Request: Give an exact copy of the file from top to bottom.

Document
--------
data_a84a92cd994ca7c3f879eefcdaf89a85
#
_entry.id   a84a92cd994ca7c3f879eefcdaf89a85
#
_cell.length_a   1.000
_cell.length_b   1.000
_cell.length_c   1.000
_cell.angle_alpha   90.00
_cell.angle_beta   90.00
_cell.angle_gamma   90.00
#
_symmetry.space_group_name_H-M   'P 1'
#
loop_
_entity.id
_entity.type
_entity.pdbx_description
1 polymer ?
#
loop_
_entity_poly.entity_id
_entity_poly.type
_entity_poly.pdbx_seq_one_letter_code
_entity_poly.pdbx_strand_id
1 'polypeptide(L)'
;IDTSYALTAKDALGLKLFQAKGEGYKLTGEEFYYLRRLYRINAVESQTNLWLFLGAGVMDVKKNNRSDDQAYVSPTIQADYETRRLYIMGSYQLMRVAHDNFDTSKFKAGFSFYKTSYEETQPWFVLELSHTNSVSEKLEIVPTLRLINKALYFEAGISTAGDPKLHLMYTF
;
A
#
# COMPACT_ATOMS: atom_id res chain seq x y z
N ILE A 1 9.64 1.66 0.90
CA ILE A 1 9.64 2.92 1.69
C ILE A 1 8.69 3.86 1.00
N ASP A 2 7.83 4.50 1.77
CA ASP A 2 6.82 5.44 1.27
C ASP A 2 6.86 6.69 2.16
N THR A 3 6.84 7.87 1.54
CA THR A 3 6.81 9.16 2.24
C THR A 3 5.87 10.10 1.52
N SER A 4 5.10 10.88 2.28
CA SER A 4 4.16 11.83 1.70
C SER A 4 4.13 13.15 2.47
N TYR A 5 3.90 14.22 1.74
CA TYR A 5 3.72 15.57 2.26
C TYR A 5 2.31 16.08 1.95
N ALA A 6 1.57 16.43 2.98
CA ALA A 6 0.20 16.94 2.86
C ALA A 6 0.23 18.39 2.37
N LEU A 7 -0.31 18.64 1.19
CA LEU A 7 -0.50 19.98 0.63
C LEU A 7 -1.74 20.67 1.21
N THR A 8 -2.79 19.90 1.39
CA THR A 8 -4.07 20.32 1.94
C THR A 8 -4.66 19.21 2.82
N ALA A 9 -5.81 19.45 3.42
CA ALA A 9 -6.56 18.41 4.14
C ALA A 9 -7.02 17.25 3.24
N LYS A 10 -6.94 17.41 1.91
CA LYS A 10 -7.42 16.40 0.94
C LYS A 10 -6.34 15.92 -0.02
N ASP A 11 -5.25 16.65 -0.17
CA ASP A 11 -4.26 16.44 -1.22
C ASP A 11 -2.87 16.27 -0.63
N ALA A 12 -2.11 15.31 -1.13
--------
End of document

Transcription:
data_a84a92cd994ca7c3f879eefcdaf89a85
#
_entry.id   a84a92cd994ca7c3f879eefcdaf89a85
#
_cell.length_a   1.000
_cell.length_b   1.000
_cell.length_c   1.000
_cell.angle_alpha   90.00
_cell.angle_beta   90.00
_cell.angle_gamma   90.00
#
_symmetry.space_group_name_H-M   'P 1'
#
loop_
_entity.id
_entity.type
_entity.pdbx_description
1 polymer ?
#
loop_
_entity_poly.entity_id
_entity_poly.type
_entity_poly.pdbx_seq_one_letter_code
_entity_poly.pdbx_strand_id
1 'polypeptide(L)'
;IDTSYALTAKDALGLKLFQAKGEGYKLTGEEFYYLRRLYRINAVESQTNLWLFLGAGVMDVKKNNRSDDQAYVSPTIQADYETRRLYIMGSYQLMRVAHDNFDTSKFKAGFSFYKTSYEETQPWFVLELSHTNSVSEKLEIVPTLRLINKALYFEAGISTAGDPKLHLMYTF
;
A
#
# COMPACT_ATOMS: atom_id res chain seq x y z
N ILE A 1 9.64 1.66 0.90
CA ILE A 1 9.64 2.92 1.69
C ILE A 1 8.69 3.86 1.00
N ASP A 2 7.83 4.50 1.77
CA ASP A 2 6.82 5.44 1.27
C ASP A 2 6.86 6.69 2.16
N THR A 3 6.84 7.87 1.54
CA THR A 3 6.81 9.16 2.24
C THR A 3 5.87 10.10 1.52
N SER A 4 5.10 10.88 2.28
CA SER A 4 4.16 11.83 1.70
C SER A 4 4.13 13.15 2.47
N TYR A 5 3.90 14.22 1.74
CA TYR A 5 3.72 15.57 2.26
C TYR A 5 2.31 16.08 1.95
N ALA A 6 1.57 16.43 2.98
CA ALA A 6 0.20 16.94 2.86
C ALA A 6 0.23 18.39 2.37
N LEU A 7 -0.31 18.64 1.19
CA LEU A 7 -0.50 19.98 0.63
C LEU A 7 -1.74 20.67 1.21
N THR A 8 -2.79 19.90 1.39
CA THR A 8 -4.07 20.32 1.94
C THR A 8 -4.66 19.21 2.82
N ALA A 9 -5.81 19.45 3.42
CA ALA A 9 -6.56 18.41 4.14
C ALA A 9 -7.02 17.25 3.24
N LYS A 10 -6.94 17.41 1.91
CA LYS A 10 -7.42 16.40 0.94
C LYS A 10 -6.34 15.92 -0.02
N ASP A 11 -5.25 16.65 -0.17
CA ASP A 11 -4.26 16.44 -1.22
C ASP A 11 -2.87 16.27 -0.63
N ALA A 12 -2.11 15.31 -1.13